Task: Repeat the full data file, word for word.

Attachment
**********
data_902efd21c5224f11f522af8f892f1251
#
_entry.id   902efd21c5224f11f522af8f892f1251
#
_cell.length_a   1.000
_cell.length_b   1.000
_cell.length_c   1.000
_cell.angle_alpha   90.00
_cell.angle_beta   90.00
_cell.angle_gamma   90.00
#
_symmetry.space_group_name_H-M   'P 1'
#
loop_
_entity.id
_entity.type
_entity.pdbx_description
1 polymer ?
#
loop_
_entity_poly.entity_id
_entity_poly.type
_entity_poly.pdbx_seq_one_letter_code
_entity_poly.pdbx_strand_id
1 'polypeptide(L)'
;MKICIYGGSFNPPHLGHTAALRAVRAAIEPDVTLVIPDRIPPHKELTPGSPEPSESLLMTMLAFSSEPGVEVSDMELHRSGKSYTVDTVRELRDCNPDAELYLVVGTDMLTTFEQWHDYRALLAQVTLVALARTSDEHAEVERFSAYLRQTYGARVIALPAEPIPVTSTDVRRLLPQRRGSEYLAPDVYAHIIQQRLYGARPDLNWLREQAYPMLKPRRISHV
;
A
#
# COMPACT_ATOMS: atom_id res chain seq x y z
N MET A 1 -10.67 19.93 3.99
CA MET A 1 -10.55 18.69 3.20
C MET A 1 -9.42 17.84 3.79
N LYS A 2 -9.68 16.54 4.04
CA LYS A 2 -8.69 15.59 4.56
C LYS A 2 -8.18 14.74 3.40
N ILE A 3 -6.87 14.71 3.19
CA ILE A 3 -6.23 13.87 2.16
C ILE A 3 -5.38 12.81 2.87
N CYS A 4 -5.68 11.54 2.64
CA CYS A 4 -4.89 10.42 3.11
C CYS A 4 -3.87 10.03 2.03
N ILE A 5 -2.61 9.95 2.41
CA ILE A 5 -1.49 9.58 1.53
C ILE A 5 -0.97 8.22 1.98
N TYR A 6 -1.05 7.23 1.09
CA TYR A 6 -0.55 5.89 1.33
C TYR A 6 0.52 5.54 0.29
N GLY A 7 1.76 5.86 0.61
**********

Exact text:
data_902efd21c5224f11f522af8f892f1251
#
_entry.id   902efd21c5224f11f522af8f892f1251
#
_cell.length_a   1.000
_cell.length_b   1.000
_cell.length_c   1.000
_cell.angle_alpha   90.00
_cell.angle_beta   90.00
_cell.angle_gamma   90.00
#
_symmetry.space_group_name_H-M   'P 1'
#
loop_
_entity.id
_entity.type
_entity.pdbx_description
1 polymer ?
#
loop_
_entity_poly.entity_id
_entity_poly.type
_entity_poly.pdbx_seq_one_letter_code
_entity_poly.pdbx_strand_id
1 'polypeptide(L)'
;MKICIYGGSFNPPHLGHTAALRAVRAAIEPDVTLVIPDRIPPHKELTPGSPEPSESLLMTMLAFSSEPGVEVSDMELHRSGKSYTVDTVRELRDCNPDAELYLVVGTDMLTTFEQWHDYRALLAQVTLVALARTSDEHAEVERFSAYLRQTYGARVIALPAEPIPVTSTDVRRLLPQRRGSEYLAPDVYAHIIQQRLYGARPDLNWLREQAYPMLKPRRISHV
;
A
#
# COMPACT_ATOMS: atom_id res chain seq x y z
N MET A 1 -10.67 19.93 3.99
CA MET A 1 -10.55 18.69 3.20
C MET A 1 -9.42 17.84 3.79
N LYS A 2 -9.68 16.54 4.04
CA LYS A 2 -8.69 15.59 4.56
C LYS A 2 -8.18 14.74 3.40
N ILE A 3 -6.87 14.71 3.19
CA ILE A 3 -6.23 13.87 2.16
C ILE A 3 -5.38 12.81 2.87
N CYS A 4 -5.68 11.54 2.64
CA CYS A 4 -4.89 10.42 3.11
C CYS A 4 -3.87 10.03 2.03
N ILE A 5 -2.61 9.95 2.41
CA ILE A 5 -1.49 9.58 1.53
C ILE A 5 -0.97 8.22 1.98
N TYR A 6 -1.05 7.23 1.09
CA TYR A 6 -0.55 5.89 1.33
C TYR A 6 0.52 5.54 0.29
N GLY A 7 1.76 5.86 0.61